Poor Nurse had to be stretchered off wearing an oxygen mask and neck brace, which led to nine minutes of stoppage time. With the thick black clouds starting to bubble and cracks of thunder getting nearer and nearer, I wisely decided to make a dash for the station after three of those. When I got there, the heavens opened again and I had missed nothing more in the game. 

I certainly hope to watch York again when they play in and around the Capital this season. 

Next Match: Possible midweek League Cup tie or otherwise something next weekend, when Boston are again at home

Thursday, 23 August 2012

Dagenham and Redbridge 0 Plymouth Argyle 0

The year is 2002, the month is March. Depressingly, Will Young is top of the charts with ‘Anything is Possible’ but the lovely Shakira is second with the catchy ‘Whenever, Wherever.’ At the cinema, we are about to have our IQ lowered by Ali G Indahouse and the headlines are dominated by the invasion of Afghanistan. 

Meanwhile, two teams are neck-and-neck in the race to claim the sole promotion place from the Conference to the Football League. They meet before the Sky TV cameras on a Monday night in East London. In a scrappy game, one side does just enough to claim a 1-0 win. The result is crucial, it puts them seven points clear in the table. Thinking it’s all done and dusted, the home side perform a lap of honour, celebrating as though it’s all over. It is a fatal mistake.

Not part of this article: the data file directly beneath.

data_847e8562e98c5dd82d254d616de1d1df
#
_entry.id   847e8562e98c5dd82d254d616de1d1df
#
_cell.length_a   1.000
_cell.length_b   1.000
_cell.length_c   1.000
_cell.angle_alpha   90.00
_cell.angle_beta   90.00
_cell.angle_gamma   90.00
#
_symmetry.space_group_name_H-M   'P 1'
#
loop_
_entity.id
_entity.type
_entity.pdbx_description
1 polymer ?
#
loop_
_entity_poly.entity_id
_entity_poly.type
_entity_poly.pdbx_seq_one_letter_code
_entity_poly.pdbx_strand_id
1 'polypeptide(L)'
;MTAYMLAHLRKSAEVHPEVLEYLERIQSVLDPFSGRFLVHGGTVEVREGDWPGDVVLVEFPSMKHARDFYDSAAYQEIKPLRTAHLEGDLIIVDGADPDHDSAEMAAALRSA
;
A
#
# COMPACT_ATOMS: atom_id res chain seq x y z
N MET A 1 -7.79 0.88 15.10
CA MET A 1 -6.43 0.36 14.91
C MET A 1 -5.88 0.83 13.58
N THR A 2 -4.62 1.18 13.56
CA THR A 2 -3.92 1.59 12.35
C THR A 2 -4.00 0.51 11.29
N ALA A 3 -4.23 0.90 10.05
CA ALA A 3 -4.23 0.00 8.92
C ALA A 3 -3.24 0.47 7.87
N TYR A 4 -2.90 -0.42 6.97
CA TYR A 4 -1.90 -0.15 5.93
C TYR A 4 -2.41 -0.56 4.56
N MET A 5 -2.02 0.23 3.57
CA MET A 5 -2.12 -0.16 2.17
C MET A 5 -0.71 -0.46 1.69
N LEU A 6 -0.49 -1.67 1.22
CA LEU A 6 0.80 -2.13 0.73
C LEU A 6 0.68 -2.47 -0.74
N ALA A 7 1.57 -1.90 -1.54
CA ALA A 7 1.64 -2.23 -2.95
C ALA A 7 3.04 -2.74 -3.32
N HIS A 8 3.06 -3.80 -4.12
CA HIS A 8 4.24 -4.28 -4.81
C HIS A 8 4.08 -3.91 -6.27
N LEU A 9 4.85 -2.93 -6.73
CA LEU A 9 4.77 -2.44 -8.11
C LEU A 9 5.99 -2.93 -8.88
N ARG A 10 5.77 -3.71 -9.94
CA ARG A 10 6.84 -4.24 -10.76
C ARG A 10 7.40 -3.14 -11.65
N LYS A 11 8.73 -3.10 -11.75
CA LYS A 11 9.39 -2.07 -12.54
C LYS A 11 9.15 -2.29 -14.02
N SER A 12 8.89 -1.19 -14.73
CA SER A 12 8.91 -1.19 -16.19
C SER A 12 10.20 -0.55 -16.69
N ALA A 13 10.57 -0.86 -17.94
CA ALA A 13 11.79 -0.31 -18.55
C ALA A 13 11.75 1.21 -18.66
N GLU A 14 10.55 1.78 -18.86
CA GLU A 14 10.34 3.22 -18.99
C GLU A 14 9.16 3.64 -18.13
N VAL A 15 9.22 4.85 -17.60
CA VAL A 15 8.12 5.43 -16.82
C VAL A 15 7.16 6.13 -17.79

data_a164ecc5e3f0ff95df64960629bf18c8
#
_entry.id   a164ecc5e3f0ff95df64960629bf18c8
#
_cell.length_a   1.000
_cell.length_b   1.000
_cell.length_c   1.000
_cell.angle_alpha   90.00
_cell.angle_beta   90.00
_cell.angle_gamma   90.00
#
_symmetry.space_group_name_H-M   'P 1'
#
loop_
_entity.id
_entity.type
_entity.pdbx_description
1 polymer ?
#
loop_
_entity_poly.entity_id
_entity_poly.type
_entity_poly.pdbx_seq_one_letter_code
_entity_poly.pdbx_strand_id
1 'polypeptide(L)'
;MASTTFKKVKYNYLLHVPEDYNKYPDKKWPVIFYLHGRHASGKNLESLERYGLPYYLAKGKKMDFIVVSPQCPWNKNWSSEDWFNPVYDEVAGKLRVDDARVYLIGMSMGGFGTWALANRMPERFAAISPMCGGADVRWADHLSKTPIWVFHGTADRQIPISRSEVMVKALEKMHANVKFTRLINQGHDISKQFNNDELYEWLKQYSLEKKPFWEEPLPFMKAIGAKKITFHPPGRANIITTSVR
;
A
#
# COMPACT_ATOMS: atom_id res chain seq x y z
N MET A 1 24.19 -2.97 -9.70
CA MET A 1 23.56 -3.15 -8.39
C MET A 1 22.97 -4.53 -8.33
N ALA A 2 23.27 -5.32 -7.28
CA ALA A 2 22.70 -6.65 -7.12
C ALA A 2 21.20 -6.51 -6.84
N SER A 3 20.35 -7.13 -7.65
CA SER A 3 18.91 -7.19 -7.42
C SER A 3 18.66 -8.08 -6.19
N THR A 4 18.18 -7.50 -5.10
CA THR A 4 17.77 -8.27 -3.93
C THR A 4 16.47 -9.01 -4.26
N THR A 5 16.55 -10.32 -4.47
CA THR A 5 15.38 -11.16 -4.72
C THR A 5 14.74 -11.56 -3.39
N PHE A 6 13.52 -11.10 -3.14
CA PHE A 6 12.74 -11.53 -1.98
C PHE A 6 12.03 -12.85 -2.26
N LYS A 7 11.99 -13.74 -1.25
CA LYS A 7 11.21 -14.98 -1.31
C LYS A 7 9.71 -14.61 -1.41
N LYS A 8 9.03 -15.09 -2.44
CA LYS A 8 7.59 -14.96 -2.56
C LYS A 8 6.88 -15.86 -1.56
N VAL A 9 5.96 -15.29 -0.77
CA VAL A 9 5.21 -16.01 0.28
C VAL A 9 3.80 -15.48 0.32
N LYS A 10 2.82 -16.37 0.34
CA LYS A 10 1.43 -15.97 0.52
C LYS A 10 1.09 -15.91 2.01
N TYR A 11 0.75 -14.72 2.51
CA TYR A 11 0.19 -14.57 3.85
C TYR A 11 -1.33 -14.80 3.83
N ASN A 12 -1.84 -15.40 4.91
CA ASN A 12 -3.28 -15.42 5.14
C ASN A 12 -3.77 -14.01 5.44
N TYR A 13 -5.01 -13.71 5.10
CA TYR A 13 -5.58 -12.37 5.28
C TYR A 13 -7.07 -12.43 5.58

The teams are, as i’m sure you worked just after the bit about Ali G, Dagenham and Redbridge and Boston United. The respective bosses are Garry Hill and S**ve E**ns. They absolutely hate each other, their war of words creating a thoroughly entertaining sub-plot to a championship battle as tight as Shakira’s backside. in the end, United were motivated by that lap of honour more than anything E**ns could ever say or bribe and they went on to win the title on the last day.